Posted by Emily Lakdawalla on 2011/02/24 04:47 CST
There is a fascinating new page on the Mars Exploration Rover Pancam science team's website, full of color versions of Opportunity's microscopic images. The Microscopic Imager is one of the tools on the end of the robotic arm, and serves as a hand lens for the robot geologist to explore the rocks and sands of Mars in great detail.
Posted by Emily Lakdawalla on 2011/02/17 04:04 CST
It's always a relief when conjunction passes. Opportunity has gotten right back to work, sending down data acquired just before the moratorium, which spanned from January 27 to February 11.
Posted by Emily Lakdawalla on 2011/02/09 12:47 CST
Thanks to the work of several amateurs, Google Mars is a great tool for following the past and future peregrinations of the Mars Exploration Rover Opportunity.
Posted by A.J.S. Rayl on 2011/01/31 11:00 CST
Seven years ago this month, Spirit bounced down onto the surface of the Red Planet, rolled to a stop upright, and beeped home, ready to roll. Three weeks later, Opportunity not only bounced down safely and right into a small crater, but opened its "eyes" to see what the Mars Exploration Rovers had been sent to find signs that water had once flowed there.
Posted by Emily Lakdawalla on 2011/01/12 10:09 CST
In a lovely talk, in his uncommonly engaging way, Steve Squyres presents the portrait of him that now hangs in the Smithsonian's National Portrait Gallery.
Posted by Emily Lakdawalla on 2011/01/04 11:27 CST
Mars Reconnaissance Orbiter has just snapped another photo of Opportunity sitting on the ground on Mars. These pictures never get old.
Posted by A.J.S. Rayl on 2010/12/31 11:00 CST
The Mars Exploration Rovers are wrapping up another year of exploring their seventh -- having experienced both the best of times and the worst of times: Spirit continued a 10-month struggle to endure its coldest, harshest Martian winter yet; Opportunity set a new record for driving despite an arthritic front wheel and a broken shoulder, putting more miles on her rocker bogie in 2010 than in any other single year.
Posted by Emily Lakdawalla on 2010/12/15 02:40 CST
Today Opportunity has driven to within 20 meters of Santa Maria crater, and the blocks around it are really, really cool-looking. This one is a dead ringer for the severed tail of an alligator.
Posted by Emily Lakdawalla on 2010/12/14 01:18 CST
Opportunity is on a kilometers-long eastward road trip across Meridiani Planum toward the rim of a large ancient crater named Endeavour; it'll be many months yet before she gets there.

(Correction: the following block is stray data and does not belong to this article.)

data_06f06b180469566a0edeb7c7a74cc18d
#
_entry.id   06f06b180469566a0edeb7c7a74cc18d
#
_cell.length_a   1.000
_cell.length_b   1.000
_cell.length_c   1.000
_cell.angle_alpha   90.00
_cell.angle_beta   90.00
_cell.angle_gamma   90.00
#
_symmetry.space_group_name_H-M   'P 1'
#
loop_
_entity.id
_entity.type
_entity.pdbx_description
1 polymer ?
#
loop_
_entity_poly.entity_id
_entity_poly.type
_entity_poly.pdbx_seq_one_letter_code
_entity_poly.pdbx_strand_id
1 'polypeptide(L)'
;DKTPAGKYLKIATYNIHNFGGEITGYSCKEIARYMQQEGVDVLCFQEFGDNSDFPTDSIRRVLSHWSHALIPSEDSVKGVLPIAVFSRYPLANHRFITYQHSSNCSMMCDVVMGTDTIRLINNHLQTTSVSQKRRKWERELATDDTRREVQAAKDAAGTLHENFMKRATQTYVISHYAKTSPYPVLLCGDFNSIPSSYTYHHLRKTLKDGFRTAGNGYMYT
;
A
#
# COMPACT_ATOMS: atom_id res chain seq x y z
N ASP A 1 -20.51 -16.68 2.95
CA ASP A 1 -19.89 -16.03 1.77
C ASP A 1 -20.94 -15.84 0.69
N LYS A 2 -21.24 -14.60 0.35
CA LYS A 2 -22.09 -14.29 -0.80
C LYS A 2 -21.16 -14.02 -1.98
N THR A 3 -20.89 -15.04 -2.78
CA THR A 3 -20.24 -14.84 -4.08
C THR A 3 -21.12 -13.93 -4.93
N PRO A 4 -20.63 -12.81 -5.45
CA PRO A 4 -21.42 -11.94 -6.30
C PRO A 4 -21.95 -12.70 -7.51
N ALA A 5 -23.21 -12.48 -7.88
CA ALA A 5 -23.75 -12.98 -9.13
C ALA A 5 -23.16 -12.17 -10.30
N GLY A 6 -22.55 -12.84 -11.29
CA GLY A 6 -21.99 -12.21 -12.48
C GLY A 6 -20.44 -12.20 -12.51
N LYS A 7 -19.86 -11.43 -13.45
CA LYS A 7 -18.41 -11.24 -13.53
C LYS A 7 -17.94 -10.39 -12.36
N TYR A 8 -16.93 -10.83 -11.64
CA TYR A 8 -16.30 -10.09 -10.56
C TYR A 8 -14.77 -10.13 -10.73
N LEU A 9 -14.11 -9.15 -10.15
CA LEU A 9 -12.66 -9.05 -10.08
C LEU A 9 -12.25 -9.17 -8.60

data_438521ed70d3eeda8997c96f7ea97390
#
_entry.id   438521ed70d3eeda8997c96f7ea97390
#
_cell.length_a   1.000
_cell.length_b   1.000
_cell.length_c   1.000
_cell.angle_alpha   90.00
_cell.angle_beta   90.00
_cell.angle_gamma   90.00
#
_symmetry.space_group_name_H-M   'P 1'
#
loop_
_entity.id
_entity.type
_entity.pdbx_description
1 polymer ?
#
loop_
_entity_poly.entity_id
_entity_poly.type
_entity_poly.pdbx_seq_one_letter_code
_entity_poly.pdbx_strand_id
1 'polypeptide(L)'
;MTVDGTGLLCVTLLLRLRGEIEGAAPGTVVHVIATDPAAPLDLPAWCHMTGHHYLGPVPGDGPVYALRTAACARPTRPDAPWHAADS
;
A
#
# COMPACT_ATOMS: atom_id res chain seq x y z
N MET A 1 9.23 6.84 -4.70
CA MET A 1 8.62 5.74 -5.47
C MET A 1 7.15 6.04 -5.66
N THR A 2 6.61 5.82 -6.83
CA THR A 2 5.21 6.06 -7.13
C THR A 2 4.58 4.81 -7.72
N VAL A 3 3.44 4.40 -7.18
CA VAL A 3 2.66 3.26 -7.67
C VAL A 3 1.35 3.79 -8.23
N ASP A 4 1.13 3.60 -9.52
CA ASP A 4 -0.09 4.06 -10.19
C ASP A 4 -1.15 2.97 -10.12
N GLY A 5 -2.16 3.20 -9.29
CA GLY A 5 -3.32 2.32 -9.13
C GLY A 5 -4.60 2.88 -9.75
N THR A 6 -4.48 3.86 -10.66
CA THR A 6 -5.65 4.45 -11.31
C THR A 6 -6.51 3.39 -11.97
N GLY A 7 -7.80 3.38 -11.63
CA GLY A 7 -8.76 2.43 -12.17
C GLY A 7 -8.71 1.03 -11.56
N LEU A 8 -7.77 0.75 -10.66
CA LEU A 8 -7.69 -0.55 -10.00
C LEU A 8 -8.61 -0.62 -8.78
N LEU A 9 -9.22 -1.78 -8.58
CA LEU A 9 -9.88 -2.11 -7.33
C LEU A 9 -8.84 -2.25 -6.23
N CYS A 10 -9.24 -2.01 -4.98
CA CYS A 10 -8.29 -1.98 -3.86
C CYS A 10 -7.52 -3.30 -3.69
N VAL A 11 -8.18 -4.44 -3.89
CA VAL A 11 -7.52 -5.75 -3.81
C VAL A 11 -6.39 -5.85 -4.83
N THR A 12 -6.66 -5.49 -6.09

Posted by A.J.S. Rayl on 2010/11/30 11:00 CST
The Mars Exploration Rovers (MER) forged on in November, their 83rd month of an expedition originally planned for three months: Spirit remained silent at Gusev Crater presumably still re-charging her batteries, as Opportunity roved through a field of craters pressing on toward Endeavour Crater, quietly claiming title along the way to being the first roving robot to drive 25 kilometers on Mars.
Posted by Emily Lakdawalla on 2010/11/10 04:46 CST
In the last few days, Opportunity's passed by several craters, and the rover drivers took advantage of the chance encounters for what they call "drive-by shooting" (a phrase I can't say I'm particularly fond of, but they didn't ask me).
Posted by A.J.S. Rayl on 2010/10/31 12:00 CDT
For the Mars Exploration Rovers, October was a lot like September, which was a lot like August: Spirit continued hibernating at Gusev Crater or so it appears since the rover didn't phone home; and Opportunity picked up the pace to Endeavour Crater again, setting new driving records and marking more milestones along the way.
Posted by Emily Lakdawalla on 2010/10/14 07:02 CDT
Waaaay back when Spirit and Opportunity landed on Mars in January 2004, the Planetary Society helped the public participate in the missions with a number of projects, including one where we printed "secret codes" around the edges of the two names-bearing DVDs that were bolted to the Mars Exploration Rover landers.
Posted by A.J.S. Rayl on 2010/09/30 12:00 CDT
As Opportunity picked up the pace to Endeavour Crater this month and crossed the halfway point on the long journey from Victoria Crater and Spirit continued sleeping in hibernation mode, the Mars Exploration Rovers chalked up their 81st month of what was supposed to have been just a three-month tour of the Red Planet.
Posted by Emily Lakdawalla on 2010/09/22 05:17 CDT
Opportunity is continuing to make tracks toward Endeavour crater, but just because she's got a goal for her road trip doesn't mean she won't stop and smell the flowers from time to time. Er, did I say "flowers?" I meant "meteorites."
Posted by Emily Lakdawalla on 2010/09/15 04:38 CDT
What a difference a couple of months of driving make. Here's the sort of view of the Mars Exploration Rover Opportunity's road ahead that I'm accustomed to, taken two months ago.
Posted by A.J.S. Rayl on 2010/08/31 12:00 CDT
With the Sun beginning to warm the landscape in the southern hemisphere of the Red Planet and winds whipping up here and there forming dust devils that kick the powdery, rust-colored topsoil into the atmosphere, the Mars Exploration Rovers have been experiencing sure signs of a Martian spring this month.
Posted by A.J.S. Rayl on 2010/07/31 12:00 CDT
Winter lingers in the southern hemisphere of the Red Planet, but the Sun is beginning to rise higher in the sky and temperatures are slowly rising, signs the Mars Exploration Rovers are heading into spring. While Spirit continued hibernating, Opportunity took in the warmth of the Sun, captured its first dust devil, and picked up the pace in Meridiani Planum on the long journey to Endeavour Crater. Together, the rovers marked six and a half years of exploration.